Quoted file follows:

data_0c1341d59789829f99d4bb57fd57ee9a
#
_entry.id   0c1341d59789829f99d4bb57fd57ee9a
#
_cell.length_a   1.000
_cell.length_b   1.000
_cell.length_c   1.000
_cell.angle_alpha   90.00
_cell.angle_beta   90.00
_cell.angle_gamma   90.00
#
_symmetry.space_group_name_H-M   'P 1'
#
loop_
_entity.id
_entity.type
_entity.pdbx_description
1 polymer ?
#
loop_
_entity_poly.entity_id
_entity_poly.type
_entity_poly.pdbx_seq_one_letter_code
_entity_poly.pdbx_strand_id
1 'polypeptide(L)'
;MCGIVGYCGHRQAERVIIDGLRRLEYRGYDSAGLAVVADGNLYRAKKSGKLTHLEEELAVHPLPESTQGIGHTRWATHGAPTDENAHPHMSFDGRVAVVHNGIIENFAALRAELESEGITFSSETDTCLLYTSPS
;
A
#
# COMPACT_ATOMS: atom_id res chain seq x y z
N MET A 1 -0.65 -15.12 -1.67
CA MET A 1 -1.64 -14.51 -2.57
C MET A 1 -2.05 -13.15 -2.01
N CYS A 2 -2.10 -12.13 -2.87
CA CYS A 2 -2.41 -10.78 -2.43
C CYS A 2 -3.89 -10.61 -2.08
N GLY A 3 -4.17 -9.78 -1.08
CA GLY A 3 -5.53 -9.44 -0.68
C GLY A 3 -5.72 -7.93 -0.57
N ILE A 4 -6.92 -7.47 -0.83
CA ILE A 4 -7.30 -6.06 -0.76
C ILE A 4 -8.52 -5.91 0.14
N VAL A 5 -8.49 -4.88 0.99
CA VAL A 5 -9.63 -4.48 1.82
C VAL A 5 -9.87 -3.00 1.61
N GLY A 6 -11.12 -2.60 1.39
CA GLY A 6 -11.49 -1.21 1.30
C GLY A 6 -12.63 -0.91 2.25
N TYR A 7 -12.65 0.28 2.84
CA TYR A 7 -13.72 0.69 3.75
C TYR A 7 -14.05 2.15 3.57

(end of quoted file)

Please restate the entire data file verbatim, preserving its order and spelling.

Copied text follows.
data_0c1341d59789829f99d4bb57fd57ee9a
#
_entry.id   0c1341d59789829f99d4bb57fd57ee9a
#
_cell.length_a   1.000
_cell.length_b   1.000
_cell.length_c   1.000
_cell.angle_alpha   90.00
_cell.angle_beta   90.00
_cell.angle_gamma   90.00
#
_symmetry.space_group_name_H-M   'P 1'
#
loop_
_entity.id
_entity.type
_entity.pdbx_description
1 polymer ?
#
loop_
_entity_poly.entity_id
_entity_poly.type
_entity_poly.pdbx_seq_one_letter_code
_entity_poly.pdbx_strand_id
1 'polypeptide(L)'
;MCGIVGYCGHRQAERVIIDGLRRLEYRGYDSAGLAVVADGNLYRAKKSGKLTHLEEELAVHPLPESTQGIGHTRWATHGAPTDENAHPHMSFDGRVAVVHNGIIENFAALRAELESEGITFSSETDTCLLYTSPS
;
A
#
# COMPACT_ATOMS: atom_id res chain seq x y z
N MET A 1 -0.65 -15.12 -1.67
CA MET A 1 -1.64 -14.51 -2.57
C MET A 1 -2.05 -13.15 -2.01
N CYS A 2 -2.10 -12.13 -2.87
CA CYS A 2 -2.41 -10.78 -2.43
C CYS A 2 -3.89 -10.61 -2.08
N GLY A 3 -4.17 -9.78 -1.08
CA GLY A 3 -5.53 -9.44 -0.68
C GLY A 3 -5.72 -7.93 -0.57
N ILE A 4 -6.92 -7.47 -0.83
CA ILE A 4 -7.30 -6.06 -0.76
C ILE A 4 -8.52 -5.91 0.14
N VAL A 5 -8.49 -4.88 0.99
CA VAL A 5 -9.63 -4.48 1.82
C VAL A 5 -9.87 -3.00 1.61
N GLY A 6 -11.12 -2.60 1.39
CA GLY A 6 -11.49 -1.21 1.30
C GLY A 6 -12.63 -0.91 2.25
N TYR A 7 -12.65 0.28 2.84
CA TYR A 7 -13.72 0.69 3.75
C TYR A 7 -14.05 2.15 3.57